The customer is always right. That is what we are taught in Business 101. Of course, we know it is not the case. Yet it is an important element of business acumen. As important as ‘know your customer’ and many others we all seek to keep in mind when interacting with prospects and customers alike.
In the pursuit of understanding, business meetings occur in which there is a presenter and an audience seeking to learn something of value from the presentation. Presenters, whether the business owner themselves, a product specialist or a marketing agent, must be thoughtful regarding their words and actions in meetings. Meetings are often both hard to come by and one shot opportunities to advance the ball. Having attended thousands of investment management marketing meetings over the years, there is one word that is too often utilized and should never be uttered. “Again.”
What does ‘again’ mean to the listener? In our experience, what the presenter is trying to articulate is that they have already answered the question, already explained the premise, already presented the material. It is, in fact, an indictment on the recipient’s listening skills. The attendees for whom the meeting was established, are poor listeners or simply ‘don’t get it’, right? In other words, when carefully considered, it is almost always a sign of frustration or a defense mechanism related to a question we really don’t want to answer fully. More importantly, what the listener hears is “you either aren’t listening or you don’t get it and either way I’m annoyed with the prospect of trying to explain it to you AGAIN.” However, what the listener is often politely asking, when they ask something ‘again’, is for the answer they didn’t get the first time. Presenters are often adept at not answering key questions when the key question is on a subject that isn’t the greatest strength of the product, offering or organization offering it. Good audiences are equally as adept at reading through incomplete answers (or lack of substance in an answer) and doubling down to get the information they need to make an informed decision about an opportunity presented to them.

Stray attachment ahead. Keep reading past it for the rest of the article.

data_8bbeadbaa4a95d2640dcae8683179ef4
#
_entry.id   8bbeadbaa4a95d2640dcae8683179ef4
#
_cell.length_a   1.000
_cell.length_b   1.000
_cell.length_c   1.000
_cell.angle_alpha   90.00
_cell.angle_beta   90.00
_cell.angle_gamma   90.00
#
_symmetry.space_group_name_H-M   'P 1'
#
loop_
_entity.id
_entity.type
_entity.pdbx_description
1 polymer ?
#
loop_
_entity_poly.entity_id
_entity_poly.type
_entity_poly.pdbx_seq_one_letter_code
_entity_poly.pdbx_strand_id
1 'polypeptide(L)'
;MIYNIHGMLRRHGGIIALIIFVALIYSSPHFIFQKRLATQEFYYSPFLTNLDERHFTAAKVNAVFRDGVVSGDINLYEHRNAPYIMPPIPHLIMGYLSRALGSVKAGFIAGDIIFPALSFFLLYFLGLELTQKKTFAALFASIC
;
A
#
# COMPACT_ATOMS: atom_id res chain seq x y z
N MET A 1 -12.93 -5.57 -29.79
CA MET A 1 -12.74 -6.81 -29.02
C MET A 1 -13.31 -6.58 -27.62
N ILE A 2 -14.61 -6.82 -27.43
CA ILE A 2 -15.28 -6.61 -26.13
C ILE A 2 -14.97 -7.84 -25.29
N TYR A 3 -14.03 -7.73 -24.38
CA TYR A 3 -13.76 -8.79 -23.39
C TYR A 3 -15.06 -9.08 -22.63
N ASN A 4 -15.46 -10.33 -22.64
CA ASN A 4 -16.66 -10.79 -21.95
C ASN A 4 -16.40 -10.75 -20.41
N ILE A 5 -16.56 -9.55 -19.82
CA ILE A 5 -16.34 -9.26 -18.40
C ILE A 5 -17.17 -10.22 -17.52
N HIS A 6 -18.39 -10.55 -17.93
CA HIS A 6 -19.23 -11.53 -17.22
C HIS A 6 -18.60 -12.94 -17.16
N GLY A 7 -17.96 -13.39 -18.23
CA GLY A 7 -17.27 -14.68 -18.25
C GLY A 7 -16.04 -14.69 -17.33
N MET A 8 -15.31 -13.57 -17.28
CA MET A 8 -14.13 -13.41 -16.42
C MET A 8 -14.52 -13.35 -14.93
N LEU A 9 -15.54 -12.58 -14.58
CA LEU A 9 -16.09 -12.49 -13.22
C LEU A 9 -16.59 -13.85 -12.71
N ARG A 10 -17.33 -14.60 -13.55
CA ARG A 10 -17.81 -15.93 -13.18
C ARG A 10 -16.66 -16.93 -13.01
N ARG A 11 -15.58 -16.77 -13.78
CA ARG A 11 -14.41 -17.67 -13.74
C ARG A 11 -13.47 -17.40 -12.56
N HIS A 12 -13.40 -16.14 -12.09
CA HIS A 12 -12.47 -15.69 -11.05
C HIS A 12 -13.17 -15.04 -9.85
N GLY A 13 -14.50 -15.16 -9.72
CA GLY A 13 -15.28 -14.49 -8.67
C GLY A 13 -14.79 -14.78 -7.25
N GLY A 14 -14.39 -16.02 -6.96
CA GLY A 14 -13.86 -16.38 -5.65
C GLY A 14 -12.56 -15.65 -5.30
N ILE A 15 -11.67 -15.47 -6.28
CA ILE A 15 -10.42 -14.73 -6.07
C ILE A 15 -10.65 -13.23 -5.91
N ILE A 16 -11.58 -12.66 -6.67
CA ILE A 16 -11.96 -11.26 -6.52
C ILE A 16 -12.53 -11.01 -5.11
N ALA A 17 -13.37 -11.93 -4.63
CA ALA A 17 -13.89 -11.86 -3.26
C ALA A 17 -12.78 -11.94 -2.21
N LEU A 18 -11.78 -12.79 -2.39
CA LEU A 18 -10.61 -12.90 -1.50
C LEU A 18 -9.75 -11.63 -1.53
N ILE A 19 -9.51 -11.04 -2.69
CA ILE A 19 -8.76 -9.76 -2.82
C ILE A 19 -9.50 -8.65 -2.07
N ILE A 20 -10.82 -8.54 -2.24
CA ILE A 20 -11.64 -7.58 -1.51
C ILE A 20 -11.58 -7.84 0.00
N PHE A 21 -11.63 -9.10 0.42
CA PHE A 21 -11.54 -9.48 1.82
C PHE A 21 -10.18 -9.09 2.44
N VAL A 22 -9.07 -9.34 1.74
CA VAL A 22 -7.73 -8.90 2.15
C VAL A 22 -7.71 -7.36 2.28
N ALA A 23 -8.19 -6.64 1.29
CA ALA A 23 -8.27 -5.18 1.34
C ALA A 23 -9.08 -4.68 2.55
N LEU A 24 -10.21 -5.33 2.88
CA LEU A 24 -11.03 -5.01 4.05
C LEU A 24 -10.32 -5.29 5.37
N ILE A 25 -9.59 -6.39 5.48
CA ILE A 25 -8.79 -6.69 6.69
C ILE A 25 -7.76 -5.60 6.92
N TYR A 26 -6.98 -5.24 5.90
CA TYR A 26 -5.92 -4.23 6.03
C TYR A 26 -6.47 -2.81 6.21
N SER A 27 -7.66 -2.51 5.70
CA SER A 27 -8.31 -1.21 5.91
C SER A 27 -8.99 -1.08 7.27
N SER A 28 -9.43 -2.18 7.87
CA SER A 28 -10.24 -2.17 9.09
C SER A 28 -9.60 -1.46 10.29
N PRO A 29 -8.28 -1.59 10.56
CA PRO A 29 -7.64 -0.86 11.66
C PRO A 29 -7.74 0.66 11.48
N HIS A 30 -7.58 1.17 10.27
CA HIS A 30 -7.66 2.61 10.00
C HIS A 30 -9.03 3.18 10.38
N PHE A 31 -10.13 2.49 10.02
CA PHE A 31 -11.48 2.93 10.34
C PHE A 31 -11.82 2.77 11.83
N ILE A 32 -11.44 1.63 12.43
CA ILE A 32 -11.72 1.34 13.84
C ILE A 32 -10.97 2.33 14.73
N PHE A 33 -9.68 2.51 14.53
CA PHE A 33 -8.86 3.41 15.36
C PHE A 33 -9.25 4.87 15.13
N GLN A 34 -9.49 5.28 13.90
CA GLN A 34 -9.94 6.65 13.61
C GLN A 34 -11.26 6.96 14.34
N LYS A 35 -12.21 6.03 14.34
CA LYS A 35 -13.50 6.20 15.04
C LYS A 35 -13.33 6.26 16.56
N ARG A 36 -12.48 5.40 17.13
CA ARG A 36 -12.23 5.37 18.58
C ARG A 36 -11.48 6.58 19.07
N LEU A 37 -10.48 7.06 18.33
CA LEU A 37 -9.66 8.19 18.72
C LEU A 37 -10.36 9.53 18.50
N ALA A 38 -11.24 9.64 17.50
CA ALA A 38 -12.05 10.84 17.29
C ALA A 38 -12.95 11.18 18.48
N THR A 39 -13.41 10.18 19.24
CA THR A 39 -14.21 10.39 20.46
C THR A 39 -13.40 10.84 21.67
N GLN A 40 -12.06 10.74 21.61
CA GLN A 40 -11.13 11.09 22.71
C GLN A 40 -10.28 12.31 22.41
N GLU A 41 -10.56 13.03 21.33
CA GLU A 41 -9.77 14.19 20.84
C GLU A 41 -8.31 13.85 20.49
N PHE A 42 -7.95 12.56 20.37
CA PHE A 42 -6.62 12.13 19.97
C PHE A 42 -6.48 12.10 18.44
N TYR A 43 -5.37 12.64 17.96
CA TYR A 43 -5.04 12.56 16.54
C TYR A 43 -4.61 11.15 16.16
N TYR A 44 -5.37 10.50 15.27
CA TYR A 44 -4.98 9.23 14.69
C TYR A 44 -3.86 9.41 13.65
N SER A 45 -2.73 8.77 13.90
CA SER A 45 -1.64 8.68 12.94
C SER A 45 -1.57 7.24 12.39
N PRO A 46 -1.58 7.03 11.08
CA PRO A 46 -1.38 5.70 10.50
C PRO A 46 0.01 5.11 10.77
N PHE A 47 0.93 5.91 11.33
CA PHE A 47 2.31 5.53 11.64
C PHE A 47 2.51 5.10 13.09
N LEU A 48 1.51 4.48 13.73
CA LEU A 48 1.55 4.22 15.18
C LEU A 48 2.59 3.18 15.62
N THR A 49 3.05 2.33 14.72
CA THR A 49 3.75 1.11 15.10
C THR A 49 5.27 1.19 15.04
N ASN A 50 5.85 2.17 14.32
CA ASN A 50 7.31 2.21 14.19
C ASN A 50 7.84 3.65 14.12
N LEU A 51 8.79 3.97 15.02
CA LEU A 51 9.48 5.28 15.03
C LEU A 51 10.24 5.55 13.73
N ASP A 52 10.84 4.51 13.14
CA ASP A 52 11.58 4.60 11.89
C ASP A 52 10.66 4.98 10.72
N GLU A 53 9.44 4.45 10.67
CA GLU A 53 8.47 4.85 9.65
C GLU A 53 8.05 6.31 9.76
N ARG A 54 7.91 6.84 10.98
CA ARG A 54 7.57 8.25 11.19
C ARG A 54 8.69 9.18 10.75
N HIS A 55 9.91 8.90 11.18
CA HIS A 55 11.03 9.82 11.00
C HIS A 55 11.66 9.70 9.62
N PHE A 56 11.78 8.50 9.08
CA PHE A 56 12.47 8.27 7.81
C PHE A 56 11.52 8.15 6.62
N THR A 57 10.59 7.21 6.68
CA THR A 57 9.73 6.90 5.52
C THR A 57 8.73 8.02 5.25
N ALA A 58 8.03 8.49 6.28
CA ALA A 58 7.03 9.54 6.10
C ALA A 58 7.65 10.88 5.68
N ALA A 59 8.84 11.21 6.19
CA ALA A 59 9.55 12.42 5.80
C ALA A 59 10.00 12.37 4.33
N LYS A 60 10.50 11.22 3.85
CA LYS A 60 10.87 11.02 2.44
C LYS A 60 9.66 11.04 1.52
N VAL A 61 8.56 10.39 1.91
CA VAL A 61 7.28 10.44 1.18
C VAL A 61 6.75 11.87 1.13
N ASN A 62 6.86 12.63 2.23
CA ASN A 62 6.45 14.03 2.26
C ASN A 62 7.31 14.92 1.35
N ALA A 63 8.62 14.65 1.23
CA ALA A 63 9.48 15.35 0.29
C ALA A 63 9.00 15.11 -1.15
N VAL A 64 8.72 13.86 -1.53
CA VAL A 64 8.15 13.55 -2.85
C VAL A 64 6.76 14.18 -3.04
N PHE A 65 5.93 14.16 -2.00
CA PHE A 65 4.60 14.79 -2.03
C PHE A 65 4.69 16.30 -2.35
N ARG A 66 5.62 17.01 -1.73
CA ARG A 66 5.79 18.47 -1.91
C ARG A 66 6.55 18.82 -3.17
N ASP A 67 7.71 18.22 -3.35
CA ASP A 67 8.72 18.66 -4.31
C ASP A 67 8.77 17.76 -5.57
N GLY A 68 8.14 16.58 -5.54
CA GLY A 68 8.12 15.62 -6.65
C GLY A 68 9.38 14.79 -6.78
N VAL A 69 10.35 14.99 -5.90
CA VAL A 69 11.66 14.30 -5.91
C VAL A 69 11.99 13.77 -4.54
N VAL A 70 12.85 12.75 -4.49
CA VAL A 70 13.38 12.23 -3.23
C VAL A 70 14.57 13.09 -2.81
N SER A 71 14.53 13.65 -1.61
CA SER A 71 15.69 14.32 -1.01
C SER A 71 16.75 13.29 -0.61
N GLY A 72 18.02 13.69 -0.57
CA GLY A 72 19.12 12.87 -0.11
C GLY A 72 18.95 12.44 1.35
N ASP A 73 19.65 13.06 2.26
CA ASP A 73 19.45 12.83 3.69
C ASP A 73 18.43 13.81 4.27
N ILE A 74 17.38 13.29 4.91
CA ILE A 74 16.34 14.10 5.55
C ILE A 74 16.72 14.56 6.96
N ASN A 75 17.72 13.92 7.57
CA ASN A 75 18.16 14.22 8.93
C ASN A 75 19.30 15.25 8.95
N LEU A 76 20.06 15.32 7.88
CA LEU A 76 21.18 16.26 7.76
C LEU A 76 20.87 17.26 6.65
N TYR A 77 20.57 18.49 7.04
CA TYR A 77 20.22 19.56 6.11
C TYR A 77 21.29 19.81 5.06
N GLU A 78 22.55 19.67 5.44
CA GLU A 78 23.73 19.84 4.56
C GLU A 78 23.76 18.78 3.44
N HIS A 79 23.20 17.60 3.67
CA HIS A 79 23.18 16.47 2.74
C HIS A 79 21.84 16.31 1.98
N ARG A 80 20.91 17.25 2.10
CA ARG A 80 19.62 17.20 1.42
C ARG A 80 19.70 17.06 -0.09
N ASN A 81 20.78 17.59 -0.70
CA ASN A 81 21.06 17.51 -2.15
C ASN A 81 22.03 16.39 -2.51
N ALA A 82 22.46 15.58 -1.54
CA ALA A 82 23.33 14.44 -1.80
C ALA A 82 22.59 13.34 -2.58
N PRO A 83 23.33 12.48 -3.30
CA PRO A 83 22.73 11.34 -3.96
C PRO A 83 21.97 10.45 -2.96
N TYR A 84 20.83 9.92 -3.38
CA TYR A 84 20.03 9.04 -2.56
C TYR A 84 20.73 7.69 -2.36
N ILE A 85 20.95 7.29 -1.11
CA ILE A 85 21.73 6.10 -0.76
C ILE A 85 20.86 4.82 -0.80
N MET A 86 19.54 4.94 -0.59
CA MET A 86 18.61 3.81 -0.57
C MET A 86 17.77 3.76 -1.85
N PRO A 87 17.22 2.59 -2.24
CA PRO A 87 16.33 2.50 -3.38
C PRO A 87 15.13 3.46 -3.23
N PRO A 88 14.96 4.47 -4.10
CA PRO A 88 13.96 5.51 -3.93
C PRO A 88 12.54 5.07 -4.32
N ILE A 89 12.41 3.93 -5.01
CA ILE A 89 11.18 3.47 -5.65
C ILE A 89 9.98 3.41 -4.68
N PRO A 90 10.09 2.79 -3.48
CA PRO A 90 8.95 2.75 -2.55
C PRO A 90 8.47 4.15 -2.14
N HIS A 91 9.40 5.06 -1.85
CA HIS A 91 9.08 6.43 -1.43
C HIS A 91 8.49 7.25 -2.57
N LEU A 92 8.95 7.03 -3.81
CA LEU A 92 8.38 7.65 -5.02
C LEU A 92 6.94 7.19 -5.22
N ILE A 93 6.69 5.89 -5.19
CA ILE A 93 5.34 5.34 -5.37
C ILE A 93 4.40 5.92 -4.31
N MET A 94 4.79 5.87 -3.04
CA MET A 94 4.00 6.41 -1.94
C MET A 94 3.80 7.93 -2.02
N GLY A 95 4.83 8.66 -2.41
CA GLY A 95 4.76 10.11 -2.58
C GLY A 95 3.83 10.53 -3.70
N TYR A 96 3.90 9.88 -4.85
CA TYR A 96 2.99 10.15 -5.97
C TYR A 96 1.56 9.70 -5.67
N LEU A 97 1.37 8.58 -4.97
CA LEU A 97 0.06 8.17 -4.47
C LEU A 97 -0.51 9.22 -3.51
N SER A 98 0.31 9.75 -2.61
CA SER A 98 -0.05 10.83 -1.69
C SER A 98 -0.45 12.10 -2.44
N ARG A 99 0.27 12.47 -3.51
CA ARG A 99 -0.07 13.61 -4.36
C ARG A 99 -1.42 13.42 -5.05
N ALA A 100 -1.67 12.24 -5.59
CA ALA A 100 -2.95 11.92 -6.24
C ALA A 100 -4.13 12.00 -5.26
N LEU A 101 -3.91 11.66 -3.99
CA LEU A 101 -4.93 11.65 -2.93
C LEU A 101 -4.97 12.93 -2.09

Presenters beware, ‘again’ will not advance your cause. What will is taking the opportunity to make the conversation a bit lighter AND to reinforce something you’ve already said, but clearly not said succinctly enough. For example, “that is a great question, Bob, and clearly it means that I didn’t explain myself very well earlier. Let me be sure I answer your question fully this time. [Answer]. Does that answer your question?” Presenters can often take advantage of questions asked ‘again’ in preparing for their next presentation. Something that is being raised repeatedly surely needs more direct coverage in the core presentation and/or a more succinct prepared answer that fully answers the question. This will reduce frustration for everyone and ideally avoid hearing ‘again’ ever again!